England's Mistress: The Infamous Life of Emma Hamilton

Kate Williams, Author . Ballantine $26.95 (432p) ISBN 978-0-345-46194-0

In this absorbing, well-crafted biography, British historian, lecturer and TV consultant Williams charts the rise of 18th-century England's most celebrated sex symbol, best known as Admiral Nelson's mistress. Setting the rags-to-riches story of Emma Hamilton (1765–1815) in social and historical context, Williams vividly evokes her impoverished childhood and struggle to survive in London as a servant, theater maid and dancer. Williams details the debacle of Emma's life as a high-class courtesan, rescued while pregnant at age 16 by a calculating young aristocrat, Charles Greville, who transformed Emma into a trendsetting star by commissioning a fashionable artist to produce ravishing portraits of her. Creating a convincing psychological portrait of a seductive, ambitious Emma, Williams entertains with an intimate portrayal of her subject's marriage to William Hamilton, British envoy to Naples (and Greville's much older uncle), who shocked high society by making her his wife. Describing Emma's stage-managed seduction of Nelson, and the pair's passionate affair (which was famously tolerated by William Hamilton), culminating in a love child and a shared residence, Williams conveys the fickle nature of Emma's acceptance by high society. Williams's biography is well paced and pitch perfect, as competent in its storytelling as it is in its authoritative analysis of 18th-century class distinctions. Color photo insert. (Oct. 17)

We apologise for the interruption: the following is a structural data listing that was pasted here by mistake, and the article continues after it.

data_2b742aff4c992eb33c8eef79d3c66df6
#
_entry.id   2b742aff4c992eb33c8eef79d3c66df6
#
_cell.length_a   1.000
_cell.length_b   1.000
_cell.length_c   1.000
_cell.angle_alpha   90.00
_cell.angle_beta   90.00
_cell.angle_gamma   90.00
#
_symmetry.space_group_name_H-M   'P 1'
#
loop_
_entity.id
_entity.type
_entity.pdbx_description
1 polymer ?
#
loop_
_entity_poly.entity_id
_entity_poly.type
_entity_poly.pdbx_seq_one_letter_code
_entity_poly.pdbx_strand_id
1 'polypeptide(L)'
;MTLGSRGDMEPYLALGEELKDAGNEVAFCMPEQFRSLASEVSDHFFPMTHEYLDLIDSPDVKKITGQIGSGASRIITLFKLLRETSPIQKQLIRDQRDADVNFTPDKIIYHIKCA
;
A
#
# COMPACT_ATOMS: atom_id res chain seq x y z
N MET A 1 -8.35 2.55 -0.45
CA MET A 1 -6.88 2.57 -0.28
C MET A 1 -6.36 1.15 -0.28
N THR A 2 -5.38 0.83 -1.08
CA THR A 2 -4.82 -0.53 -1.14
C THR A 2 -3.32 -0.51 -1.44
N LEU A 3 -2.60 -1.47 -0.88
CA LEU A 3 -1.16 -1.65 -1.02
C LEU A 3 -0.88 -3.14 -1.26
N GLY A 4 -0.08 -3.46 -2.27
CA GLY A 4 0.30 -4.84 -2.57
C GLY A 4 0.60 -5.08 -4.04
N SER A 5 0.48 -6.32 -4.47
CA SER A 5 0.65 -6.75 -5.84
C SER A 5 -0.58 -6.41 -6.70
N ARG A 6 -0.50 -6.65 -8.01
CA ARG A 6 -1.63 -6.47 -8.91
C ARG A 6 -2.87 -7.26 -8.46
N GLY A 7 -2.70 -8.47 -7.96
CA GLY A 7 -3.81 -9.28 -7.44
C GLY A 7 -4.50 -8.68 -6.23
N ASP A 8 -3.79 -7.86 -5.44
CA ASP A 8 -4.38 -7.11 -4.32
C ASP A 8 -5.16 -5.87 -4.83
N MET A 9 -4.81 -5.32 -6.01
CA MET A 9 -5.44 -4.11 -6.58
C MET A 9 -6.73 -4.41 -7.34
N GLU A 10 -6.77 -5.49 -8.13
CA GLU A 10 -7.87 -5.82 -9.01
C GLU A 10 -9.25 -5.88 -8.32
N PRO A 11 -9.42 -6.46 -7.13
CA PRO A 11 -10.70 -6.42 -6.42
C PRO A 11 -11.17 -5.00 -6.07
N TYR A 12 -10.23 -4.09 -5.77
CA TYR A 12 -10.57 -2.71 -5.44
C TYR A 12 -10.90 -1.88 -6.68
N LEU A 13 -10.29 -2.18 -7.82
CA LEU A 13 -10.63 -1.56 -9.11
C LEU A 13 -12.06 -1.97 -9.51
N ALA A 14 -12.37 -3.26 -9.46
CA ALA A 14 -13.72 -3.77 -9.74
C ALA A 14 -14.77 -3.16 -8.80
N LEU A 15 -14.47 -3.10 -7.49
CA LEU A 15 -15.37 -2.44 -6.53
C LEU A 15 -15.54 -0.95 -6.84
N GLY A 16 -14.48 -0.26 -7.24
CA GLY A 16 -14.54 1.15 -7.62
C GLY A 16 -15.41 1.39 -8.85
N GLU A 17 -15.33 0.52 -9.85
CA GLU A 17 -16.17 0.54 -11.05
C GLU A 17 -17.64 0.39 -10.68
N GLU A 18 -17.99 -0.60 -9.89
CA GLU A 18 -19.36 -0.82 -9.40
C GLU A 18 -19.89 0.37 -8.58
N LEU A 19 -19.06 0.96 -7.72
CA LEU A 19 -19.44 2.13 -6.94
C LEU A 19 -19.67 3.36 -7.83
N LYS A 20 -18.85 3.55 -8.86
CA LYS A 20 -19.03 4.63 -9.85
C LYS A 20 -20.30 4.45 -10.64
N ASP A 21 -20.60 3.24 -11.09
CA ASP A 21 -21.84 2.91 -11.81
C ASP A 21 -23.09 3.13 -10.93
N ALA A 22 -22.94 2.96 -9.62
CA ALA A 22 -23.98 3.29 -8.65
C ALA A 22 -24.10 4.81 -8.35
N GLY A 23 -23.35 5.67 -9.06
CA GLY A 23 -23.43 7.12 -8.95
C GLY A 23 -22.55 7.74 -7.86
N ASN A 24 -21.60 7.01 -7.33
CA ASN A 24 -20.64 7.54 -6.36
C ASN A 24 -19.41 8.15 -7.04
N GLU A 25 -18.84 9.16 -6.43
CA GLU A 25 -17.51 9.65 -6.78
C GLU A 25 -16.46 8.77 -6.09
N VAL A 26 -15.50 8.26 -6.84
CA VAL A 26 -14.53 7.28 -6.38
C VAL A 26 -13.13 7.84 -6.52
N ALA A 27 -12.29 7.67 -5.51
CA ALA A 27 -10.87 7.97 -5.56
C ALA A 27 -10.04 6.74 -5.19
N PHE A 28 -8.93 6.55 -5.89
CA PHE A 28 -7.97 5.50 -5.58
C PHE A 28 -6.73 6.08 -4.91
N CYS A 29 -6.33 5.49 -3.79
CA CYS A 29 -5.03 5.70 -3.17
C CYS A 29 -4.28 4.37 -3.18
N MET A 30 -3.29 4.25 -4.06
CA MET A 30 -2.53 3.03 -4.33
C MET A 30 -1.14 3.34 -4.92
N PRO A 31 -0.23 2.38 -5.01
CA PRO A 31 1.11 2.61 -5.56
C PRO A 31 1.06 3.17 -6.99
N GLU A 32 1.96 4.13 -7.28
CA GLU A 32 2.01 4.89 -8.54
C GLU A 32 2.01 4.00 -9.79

Reviewed on: 08/07/2006
Release date: 10/01/2006
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